My latest book is the first in yet another three-book series. I have a thing about writing in trilogies! Fade to Blank (London Lies #1) is a romantic suspense set in 1999 and centres around Jackson Young, one half of UK TVs presenting dream team, who is serving time for the suspected murder of his socialite girlfriend. But with no evidence to convict, he is released with a fierce determination to clear his name that has been smeared in the mud by the press. He enlists the help of Fletcher Doherty, a writer stuck in the reviews and gossip column of the newest online magazine, who has had enough of chasing gossip and uncovering scandals for a celebrity hungry nation. The potential to elevate his career and reap the royalties that such a book would bring, ultimately make Fletcher accept the job that no one should want.

But there’s a murky story beneath Jackson Young’s rise to fame and the two men find themselves entangled into a web of lies and manipulation that runs deep into the underbelly of British television. There are people determined to silence Fletcher from giving Jackson a mouthpiece. But with every word written and every fact checked, Fletcher peels away the layers that had made up the captivating persona of Jax to reveal the true, vulnerable man underneath. He’s unable to walk away despite the threat to his career, his relationship, and the life he’d made for himself since settling in London.

Fade to Blank starts the series off with a slow burn, enemies to lovers romance fizzling between Jackson and Fletcher and that’s the part I loved writing—creating that unresolved sexual tension and seeing them fight with each other about their true feelings. I couldn’t say that I liked one character over the other and Jax and Fletch kinda come as a package.  

 

Are you a planner or a pantser? How much do you know about your story before you start writing? How often does your plan change? Why does this work best for you?

Complete pantser. I can’t plan. I’ve tried it and I hate it. I feel like the book is already written if I plan. I prefer to be surprised where it goes, much like the reader! I tend to start with a basic idea, I’ll know where I want to go with it, where it needs to end. Then I just write and see what happens. It’s worked out so far, there’s only been a couple of occasions I’ve slipped up and fallen into a plot hole.

 

Do deadlines motivate you or block you? How do you deal with them?

I try ever so hard not to give myself deadlines. But to be honest, they do tend to motivate me otherwise I would tinker forever. 

 

Do you schedule a certain amount of time for writing each day/week, or do you just work it in when you can? Would you like to change this, or does your current method work well for you?

I fit writing in as and when I can. I work full time and have two kids, one with special needs to writing oftentimes takes a back seat to everything else. It’s why I do a lot of drafts online first, it means I can write on the go, directly onto my phone. So, no, I don’t have a schedule. I see and free window, I sit down and write. I’d love to be able to set aside time but for the time being, I have to stick to this method. I’d probably discover if I did schedule time to write then the words wouldn’t come to me. 

 

What was the most difficult part of writing this book? Why?

Keeping the suspense going. As I knew this was going to be spun over three books, it was hard to keep everything in and not give it all away to start with. I actually started the whole book without knowing what happened, which helped keep up the suspense and mystery for myself. I know now! 

 

What are your favorite genres when it comes to your own pleasure reading? Do you prefer to read ebooks or print?

I tend to go for the romantic suspense or mystery and crime elements within an MM romance. I love a complex plot series over multiple books with that slow burn that has you screaming at the couple to just do it already! Josh Lanyon, Gergory Ashe, Dal MacLean, Cole McCade, A E Ryecart are all authors I admire and read regularly. And I do favour an ebook. I like to collect paperbacks but I won’t read from them anymore. They’re more for display. And signatures! 

 

What is your writing Kryptonite?

Social Media. 

 

If you could tell your younger writing self anything, what would it be?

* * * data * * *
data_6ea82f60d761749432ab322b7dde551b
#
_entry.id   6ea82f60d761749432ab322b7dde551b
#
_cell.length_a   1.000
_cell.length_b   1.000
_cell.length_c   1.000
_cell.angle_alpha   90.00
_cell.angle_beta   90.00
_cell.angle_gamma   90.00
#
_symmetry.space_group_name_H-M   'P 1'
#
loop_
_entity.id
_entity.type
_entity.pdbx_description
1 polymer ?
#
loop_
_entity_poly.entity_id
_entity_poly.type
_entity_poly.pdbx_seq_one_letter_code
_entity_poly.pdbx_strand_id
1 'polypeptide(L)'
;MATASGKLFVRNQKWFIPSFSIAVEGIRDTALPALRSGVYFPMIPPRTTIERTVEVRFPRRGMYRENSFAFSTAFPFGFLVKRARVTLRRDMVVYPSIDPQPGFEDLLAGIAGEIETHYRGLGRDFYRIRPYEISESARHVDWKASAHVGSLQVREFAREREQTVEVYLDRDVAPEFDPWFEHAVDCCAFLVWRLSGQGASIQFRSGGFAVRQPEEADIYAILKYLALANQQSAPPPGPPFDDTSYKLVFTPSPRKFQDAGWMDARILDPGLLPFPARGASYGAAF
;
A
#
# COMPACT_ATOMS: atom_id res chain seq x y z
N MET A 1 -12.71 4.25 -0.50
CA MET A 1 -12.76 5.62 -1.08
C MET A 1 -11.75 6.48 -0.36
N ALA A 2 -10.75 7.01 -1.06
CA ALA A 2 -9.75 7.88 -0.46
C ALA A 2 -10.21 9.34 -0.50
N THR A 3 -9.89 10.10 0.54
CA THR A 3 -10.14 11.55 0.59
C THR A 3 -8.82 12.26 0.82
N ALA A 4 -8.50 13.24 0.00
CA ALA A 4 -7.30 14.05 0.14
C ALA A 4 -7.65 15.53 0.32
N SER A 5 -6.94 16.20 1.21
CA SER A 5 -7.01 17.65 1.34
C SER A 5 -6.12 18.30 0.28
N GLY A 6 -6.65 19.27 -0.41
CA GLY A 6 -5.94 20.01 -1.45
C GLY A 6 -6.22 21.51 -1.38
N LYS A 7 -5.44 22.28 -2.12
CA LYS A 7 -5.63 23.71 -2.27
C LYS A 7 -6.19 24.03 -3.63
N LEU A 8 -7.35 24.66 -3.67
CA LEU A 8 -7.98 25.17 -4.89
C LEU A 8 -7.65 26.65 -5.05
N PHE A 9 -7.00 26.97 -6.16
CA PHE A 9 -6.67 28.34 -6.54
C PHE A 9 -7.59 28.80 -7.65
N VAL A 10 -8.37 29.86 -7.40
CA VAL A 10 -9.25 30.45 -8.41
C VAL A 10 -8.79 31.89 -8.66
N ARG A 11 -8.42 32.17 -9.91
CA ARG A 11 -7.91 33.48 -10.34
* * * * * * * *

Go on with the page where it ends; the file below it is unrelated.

To keep writing. And reading. To trust in my own words and not compare myself to others. My voice is my voice. No one can be a better me than me 😊 

 

What is your favorite underappreciated novel?

Won’t Be Fooled Again (St Cross 2). It’s the least read and bought novel of mine. It’s the second in a series but it’s vastly different from the first. It’s a friends to lovers story that deal with quite a few issues—addiction, abandonment, poverty, disability, interracial relationships. It’s a raw and emotional story but I think as it’s book 2 people think they have to have read book one, but they really don’t. I wish more people did pick it up. 

What do you think about when you’re alone in your car?

My book usually! I make playlists for my books I’m working on that I’ll play in the car to help me think about scenes. It’s a great motivator. I just need a car that will then write my book for me whilst stuck in traffic. 

 

What was your favorite toy growing up?

A teddy bear I named Chunky. It was a Christmas present from my nan and grandad who died when I was fairly young. I slept with it, took it everywhere and even came to university with me. It was so squashed and ripped from how hard I hugged it when I finally had to give it up to the dustbin in my mid-twenties. 

 

What is your favorite ice cream flavor?

Haagan Dasz Pralines and Cream. 

 

Who would play you in a movie about your life?

Pheobe Waller Bridge from Fleabag. I love her humour and writing! 

 

INSTAGRAM 2

 

About the Author

Brought up in a relatively small town in Hertfordshire, C F White managed to do what most other residents try to do and fail—leave.

Studying at a West London university, she realised there was a whole city out there waiting to be discovered, so, much like Dick Whittington before her, she never made it back home and still endlessly search for the streets paved with gold, slowly coming to the realisation they’re mostly paved with chewing gum. And the odd bit of graffiti. And those little circles of yellow spray paint where the council point out the pot holes to someone who is supposedly meant to fix them instead of staring at them vacantly whilst holding a polystyrene cup of watered-down coffee.

She eventually moved West to East along that vast District Line and settled for pie and mash, cockles and winkles and a bit of Knees Up Mother Brown to live in the East End of London; securing a job and creating a life, a home and a family.

After her second son was born with a rare disability, C F White’s life changed and brought pen back to paper having written stories as a child but never the confidence to show them to the world. Now, having embarked on this writing journey, she can’t stop. So strap in, it’s going to be a bumpy ride.

 

Follow C F White

Twitter @CFWhiteUK | Facebook | Blog

Instagram | Newsletter Sign-up

 

 

 

Giveaway